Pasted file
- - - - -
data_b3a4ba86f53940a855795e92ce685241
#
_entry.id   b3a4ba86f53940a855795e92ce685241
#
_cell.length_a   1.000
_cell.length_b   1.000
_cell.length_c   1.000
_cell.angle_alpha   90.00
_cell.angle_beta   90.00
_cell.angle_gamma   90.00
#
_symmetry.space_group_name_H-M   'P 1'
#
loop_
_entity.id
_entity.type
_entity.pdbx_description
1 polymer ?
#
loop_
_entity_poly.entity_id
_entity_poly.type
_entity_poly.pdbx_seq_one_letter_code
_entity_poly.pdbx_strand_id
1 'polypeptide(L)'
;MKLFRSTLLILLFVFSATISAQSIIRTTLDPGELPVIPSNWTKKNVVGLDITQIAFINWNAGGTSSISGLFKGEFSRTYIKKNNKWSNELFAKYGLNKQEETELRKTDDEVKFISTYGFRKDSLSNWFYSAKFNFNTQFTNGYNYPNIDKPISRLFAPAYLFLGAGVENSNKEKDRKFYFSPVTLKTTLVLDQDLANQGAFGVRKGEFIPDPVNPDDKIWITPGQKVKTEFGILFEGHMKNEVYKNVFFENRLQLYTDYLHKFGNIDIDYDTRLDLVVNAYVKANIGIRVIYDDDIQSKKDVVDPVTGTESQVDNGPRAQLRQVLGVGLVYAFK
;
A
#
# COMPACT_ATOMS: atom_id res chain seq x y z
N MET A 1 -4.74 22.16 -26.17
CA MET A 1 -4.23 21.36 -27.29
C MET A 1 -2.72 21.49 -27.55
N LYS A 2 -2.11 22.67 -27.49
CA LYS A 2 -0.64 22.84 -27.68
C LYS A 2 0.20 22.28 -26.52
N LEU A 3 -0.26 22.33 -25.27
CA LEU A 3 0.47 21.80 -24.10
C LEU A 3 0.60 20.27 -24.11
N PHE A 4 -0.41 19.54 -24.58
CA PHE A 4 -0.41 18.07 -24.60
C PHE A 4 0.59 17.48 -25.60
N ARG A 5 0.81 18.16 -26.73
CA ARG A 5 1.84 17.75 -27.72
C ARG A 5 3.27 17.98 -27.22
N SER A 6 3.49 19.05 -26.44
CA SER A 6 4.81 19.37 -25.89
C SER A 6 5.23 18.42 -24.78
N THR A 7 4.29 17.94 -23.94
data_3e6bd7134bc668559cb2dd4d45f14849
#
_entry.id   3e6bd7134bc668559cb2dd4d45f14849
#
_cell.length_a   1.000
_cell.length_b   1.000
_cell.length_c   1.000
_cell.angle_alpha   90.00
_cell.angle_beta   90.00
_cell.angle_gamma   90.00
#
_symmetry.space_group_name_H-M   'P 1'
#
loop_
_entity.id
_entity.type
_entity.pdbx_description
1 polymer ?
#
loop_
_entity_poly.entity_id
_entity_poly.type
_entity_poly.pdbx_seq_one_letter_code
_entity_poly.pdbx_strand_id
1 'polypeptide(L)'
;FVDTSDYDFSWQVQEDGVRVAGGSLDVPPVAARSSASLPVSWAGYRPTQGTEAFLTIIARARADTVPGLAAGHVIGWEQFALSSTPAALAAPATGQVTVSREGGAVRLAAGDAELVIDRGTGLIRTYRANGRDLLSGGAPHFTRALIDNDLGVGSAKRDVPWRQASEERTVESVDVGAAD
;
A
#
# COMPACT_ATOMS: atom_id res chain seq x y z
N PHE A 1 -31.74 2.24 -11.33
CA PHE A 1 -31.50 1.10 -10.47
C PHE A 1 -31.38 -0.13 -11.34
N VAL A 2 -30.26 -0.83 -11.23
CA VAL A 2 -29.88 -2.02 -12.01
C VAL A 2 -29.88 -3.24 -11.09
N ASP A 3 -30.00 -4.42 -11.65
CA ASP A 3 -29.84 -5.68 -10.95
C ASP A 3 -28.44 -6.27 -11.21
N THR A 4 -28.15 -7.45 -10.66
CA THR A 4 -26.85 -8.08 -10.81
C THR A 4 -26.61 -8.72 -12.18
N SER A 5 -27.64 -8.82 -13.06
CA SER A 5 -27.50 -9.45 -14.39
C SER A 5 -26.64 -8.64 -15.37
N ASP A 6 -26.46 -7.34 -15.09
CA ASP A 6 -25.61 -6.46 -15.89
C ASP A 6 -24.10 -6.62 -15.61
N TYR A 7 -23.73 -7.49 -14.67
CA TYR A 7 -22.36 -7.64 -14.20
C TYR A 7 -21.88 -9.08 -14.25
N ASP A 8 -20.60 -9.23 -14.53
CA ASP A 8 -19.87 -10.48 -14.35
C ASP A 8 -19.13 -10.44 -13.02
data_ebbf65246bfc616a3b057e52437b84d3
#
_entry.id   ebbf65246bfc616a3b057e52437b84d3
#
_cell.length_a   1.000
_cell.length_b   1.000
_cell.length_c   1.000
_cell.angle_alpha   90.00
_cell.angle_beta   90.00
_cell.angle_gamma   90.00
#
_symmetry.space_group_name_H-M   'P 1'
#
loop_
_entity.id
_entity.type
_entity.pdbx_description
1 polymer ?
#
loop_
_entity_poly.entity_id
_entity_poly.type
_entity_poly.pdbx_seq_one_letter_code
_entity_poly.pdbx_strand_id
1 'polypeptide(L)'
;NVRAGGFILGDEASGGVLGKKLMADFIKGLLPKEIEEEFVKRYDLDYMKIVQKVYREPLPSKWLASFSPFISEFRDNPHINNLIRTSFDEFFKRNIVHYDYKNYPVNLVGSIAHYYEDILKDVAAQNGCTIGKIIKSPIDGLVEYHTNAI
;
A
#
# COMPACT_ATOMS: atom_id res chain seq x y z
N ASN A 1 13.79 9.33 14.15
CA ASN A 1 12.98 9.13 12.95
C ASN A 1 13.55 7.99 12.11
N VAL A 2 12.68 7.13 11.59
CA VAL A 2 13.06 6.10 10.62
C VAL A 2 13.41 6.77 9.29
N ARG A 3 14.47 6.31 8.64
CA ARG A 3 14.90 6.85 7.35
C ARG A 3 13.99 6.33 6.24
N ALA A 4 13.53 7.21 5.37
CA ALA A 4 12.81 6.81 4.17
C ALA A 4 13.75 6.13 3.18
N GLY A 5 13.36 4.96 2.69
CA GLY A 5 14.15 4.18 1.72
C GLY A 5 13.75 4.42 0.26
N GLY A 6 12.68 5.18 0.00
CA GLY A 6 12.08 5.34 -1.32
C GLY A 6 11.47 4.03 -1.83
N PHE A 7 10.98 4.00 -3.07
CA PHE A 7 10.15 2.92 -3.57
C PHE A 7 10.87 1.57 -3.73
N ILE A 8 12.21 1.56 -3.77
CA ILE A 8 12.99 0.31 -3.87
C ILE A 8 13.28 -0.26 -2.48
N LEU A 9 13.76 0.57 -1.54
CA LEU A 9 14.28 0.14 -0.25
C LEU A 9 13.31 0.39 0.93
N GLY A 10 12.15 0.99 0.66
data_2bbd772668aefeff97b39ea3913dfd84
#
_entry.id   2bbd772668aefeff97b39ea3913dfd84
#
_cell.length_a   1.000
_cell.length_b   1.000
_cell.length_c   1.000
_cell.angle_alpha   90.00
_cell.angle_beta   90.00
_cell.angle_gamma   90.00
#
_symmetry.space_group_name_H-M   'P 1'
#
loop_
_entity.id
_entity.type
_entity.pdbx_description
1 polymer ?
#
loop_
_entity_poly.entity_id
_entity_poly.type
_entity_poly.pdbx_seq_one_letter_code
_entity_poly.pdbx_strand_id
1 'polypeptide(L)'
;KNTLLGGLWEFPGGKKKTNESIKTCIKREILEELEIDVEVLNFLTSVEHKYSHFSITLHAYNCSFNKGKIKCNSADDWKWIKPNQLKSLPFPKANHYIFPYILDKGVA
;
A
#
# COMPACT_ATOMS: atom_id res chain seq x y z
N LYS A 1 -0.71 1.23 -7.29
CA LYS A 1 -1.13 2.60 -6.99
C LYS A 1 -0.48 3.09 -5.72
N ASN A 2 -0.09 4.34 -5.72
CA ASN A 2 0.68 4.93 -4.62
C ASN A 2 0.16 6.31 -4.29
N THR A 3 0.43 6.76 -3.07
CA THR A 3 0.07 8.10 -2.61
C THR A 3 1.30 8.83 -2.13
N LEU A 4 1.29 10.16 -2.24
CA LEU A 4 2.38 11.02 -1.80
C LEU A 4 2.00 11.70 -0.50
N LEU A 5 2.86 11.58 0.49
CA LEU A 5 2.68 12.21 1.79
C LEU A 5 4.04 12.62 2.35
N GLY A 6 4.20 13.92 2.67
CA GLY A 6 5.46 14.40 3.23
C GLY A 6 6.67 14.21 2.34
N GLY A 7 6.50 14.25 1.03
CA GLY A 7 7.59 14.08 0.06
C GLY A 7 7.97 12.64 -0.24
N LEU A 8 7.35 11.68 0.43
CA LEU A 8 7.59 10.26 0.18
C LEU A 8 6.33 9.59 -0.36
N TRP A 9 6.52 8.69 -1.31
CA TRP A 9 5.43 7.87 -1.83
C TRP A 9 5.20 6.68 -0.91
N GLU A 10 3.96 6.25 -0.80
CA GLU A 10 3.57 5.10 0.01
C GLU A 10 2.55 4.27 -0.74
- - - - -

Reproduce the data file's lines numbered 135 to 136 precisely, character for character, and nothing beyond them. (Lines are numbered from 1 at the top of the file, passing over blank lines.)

CA ASN A 1 12.98 9.13 12.95
C ASN A 1 13.55 7.99 12.11